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Alex Ferguson's impossible dream to herald new Manchester United future

"The Impossible Dream – Made Possible" reads one of the banners lauding Sir Alex Ferguson's trophy haul at Old Trafford.

League title No20, the Manchester United manager's 13th, was sealed with appropriate haste against Aston Villa by champions who have shown a remorseless appetite to reclaim the trophy from Manchester City. As always, Ferguson's impossible dream will immediately turn to enhancing a team without a consistent rival in the Premier League this season.

The coronation was so routine against Paul Lambert's relegation-threatened Villa that Ferguson began waving to the Stretford End after 25 minutes. By that stage United were two goals ahead courtesy of Robin van Persie, who had to wait a further eight for his hat-trick, and the remaining issue was the extent of the damage to Villa's goal difference come the final day of the season.

It was fitting that Van Persie should inspire the victory and secure his first league championship medal in English football, a feat that ensures a guard of honour at his former club Arsenal on Sunday. The signing of the season took his tally to 24, and produced one for the annals when he volleyed home Wayne Rooney's perfect pass for his 23rd, and adding calibre of similar quality is on the agenda for the summer.

Borussia Dortmund's Robert Lewandowski has long been linked with Old Trafford, so too the Benfica defender Ezequiel Garay. United will not stand by idly as City redouble their expensive efforts to close the gap.

Talking of reinforcements on the night United returned to the summit of English football may sound churlish but it is the constant search for improvement that has underpinned those 13 titles under Ferguson. "The key to the manager's success is how he evolves with the young players," Ryan Giggs said. "He is always looking forward." The answers do not all rest in the transfer market, as performances such as this illustrate.

Age is not a concern with a player of Van Persie's intelligence, technique and the sublime movement that led to that stunning second goal. It is likely to catch up with Paul Scholes at the end of this season and creates an issue over the length of the contract on offer to Rio Ferdinand once his deal expires in the summer. Along with the phenomenal Giggs, Ferdinand remains a major influence at United and on the progress of Chris Smalling and Phil Jones, who the manager remarkably claimed had the potential to become the club's "best ever player".

Central midfield presents another department for Ferguson to address – although that issue has been replayed for several years and has not prevented United cruising to another Premier League crown. Michael Carrick is recognised at Old Trafford for the considered, crucial midfielder player he is, though greater support would not go amiss with Tom Cleverley searching for consistency.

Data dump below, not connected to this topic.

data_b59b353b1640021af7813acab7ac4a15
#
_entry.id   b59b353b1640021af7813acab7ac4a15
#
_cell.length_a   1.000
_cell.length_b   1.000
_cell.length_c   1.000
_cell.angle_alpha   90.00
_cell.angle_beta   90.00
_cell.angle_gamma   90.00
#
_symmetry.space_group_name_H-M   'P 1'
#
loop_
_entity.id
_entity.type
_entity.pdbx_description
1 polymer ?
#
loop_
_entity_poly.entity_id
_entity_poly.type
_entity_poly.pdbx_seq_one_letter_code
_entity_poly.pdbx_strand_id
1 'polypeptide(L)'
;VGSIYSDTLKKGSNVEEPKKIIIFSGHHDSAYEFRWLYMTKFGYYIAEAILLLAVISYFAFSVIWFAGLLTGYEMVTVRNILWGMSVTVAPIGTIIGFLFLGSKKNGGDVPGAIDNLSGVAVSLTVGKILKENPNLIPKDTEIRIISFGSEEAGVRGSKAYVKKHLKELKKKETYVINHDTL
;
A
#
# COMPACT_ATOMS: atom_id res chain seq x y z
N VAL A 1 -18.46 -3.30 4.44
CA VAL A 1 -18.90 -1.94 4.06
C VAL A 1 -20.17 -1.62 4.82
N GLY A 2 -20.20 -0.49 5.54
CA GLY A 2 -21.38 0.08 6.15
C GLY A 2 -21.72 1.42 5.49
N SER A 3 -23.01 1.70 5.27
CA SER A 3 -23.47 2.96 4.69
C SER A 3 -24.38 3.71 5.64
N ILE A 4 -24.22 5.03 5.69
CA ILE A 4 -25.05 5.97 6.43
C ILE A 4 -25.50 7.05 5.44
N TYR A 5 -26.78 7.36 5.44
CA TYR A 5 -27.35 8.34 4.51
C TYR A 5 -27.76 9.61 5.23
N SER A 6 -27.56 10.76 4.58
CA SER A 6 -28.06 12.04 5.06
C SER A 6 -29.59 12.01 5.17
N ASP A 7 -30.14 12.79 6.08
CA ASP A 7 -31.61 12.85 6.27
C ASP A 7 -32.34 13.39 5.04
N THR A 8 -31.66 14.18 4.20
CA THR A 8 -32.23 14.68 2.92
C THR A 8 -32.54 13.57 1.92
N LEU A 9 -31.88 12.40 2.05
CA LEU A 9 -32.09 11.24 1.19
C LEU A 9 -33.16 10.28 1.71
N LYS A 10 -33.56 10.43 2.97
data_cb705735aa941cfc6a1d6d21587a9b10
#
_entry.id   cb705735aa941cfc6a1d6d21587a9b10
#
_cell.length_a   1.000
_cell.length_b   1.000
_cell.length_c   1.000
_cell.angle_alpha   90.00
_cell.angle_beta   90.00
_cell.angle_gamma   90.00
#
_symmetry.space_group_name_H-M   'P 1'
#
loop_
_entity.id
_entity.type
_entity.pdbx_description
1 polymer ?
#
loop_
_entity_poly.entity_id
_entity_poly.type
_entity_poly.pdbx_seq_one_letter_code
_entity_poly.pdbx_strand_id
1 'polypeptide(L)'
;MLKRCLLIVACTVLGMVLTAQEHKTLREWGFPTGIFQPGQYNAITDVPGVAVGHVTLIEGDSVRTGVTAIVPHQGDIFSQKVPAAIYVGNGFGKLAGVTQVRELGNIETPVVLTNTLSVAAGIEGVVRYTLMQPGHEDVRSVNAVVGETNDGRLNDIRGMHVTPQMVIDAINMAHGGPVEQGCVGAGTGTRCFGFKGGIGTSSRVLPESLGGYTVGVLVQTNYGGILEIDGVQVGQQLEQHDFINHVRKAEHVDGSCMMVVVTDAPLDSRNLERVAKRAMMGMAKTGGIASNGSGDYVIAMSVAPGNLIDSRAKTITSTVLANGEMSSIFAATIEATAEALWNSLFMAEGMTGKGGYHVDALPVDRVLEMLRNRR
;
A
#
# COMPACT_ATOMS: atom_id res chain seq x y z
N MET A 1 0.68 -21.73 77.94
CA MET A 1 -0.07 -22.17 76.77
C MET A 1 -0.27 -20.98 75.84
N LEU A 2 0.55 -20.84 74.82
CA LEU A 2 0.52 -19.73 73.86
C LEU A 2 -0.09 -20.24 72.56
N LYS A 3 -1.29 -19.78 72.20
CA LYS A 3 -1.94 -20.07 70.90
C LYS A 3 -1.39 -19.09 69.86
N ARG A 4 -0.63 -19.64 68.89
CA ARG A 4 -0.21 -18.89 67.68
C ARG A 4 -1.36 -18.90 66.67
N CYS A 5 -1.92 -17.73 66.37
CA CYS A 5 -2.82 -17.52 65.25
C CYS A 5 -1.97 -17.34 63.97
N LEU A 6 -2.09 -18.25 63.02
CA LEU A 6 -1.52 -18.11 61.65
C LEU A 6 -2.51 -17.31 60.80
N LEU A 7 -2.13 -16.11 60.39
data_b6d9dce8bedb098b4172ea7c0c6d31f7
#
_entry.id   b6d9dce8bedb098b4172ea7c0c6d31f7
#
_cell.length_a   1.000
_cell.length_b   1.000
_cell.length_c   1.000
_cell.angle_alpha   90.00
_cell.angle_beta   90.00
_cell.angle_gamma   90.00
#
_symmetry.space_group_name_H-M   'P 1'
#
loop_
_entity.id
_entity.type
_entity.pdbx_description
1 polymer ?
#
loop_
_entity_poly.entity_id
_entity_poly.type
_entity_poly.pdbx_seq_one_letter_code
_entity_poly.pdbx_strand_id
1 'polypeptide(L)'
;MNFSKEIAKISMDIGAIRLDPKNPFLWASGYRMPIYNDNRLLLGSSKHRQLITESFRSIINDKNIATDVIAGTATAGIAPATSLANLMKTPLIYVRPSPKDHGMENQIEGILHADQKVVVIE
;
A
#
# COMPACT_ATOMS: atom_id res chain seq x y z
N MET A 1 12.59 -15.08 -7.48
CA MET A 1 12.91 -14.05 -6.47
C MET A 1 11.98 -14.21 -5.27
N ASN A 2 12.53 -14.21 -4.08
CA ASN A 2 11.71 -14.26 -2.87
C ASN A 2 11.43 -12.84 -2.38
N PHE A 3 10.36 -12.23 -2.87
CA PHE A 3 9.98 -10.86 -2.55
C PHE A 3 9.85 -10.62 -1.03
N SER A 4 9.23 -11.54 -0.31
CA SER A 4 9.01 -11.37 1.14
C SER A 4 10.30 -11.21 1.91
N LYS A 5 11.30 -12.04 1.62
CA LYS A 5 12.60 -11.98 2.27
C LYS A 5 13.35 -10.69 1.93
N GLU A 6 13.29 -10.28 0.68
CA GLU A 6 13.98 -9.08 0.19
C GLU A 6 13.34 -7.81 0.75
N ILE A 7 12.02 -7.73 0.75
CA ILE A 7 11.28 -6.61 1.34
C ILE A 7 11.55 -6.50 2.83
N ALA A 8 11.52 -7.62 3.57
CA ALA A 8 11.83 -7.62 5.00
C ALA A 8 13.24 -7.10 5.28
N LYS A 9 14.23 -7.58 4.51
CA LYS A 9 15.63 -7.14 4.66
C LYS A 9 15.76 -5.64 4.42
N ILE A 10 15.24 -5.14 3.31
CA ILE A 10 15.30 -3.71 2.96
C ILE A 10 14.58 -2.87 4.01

Rooney's latest midfield display offered an intriguing alternative even if, in contrast to continued acclaim from United supporters, he earned a lecture from his manager prior to leaving the field to a standing ovation with 18 minutes remaining.

The lofted chip for Van Persie's memorable second, from 10 yards inside the United half, evoked comparisons with a Xabi Alonso or a Scholes. It was the undoubted highlight of Rooney's night but was not the only intelligent, precision pass from the England striker with the suitable technique and frame for central midfield. Should he accept the withdrawn role, and there is little in his United playing career to suggest otherwise, the doubts over his long-term future at the club may yet diminish.

Ferguson can find encouragement in key areas for United. Rafael da Silva has blossomed into a commanding, modern full-back. Crucially, though it was evidenced only once against Villa, David de Gea has transformed from a fragile keeper who spread uncertainty throughout his defence into one of the key figures in United's title-winning campaign. He has come to justify the long, fraught search for Edwin van der Sar's successor and removed a significant workload from United's recruitment staff for the summer. Shinji Kagawa will also benefit from a testing debut season as a United player. The pass that sent Giggs clear for Van Persie's hat-trick and his work-rate were impressive, if not his finishing and concentration.

Europe, and overcoming the relative might of Spain, remains the target for Ferguson regardless of the nature of this season's Champions League exit to Real Madrid. Domestically, and despite all the reserved tributes to a United team who do not compare with more illustrious forebears, there is further cause for optimism. It is for others to respond.

Powered by Guardian.co.ukThis article was written by Andy Hunter at Old Trafford, for The Guardian on Monday 22nd April 2013 22.20 Europe/London

guardian.co.uk © Guardian News and Media Limited 2010


image: © Andrea Sartorati

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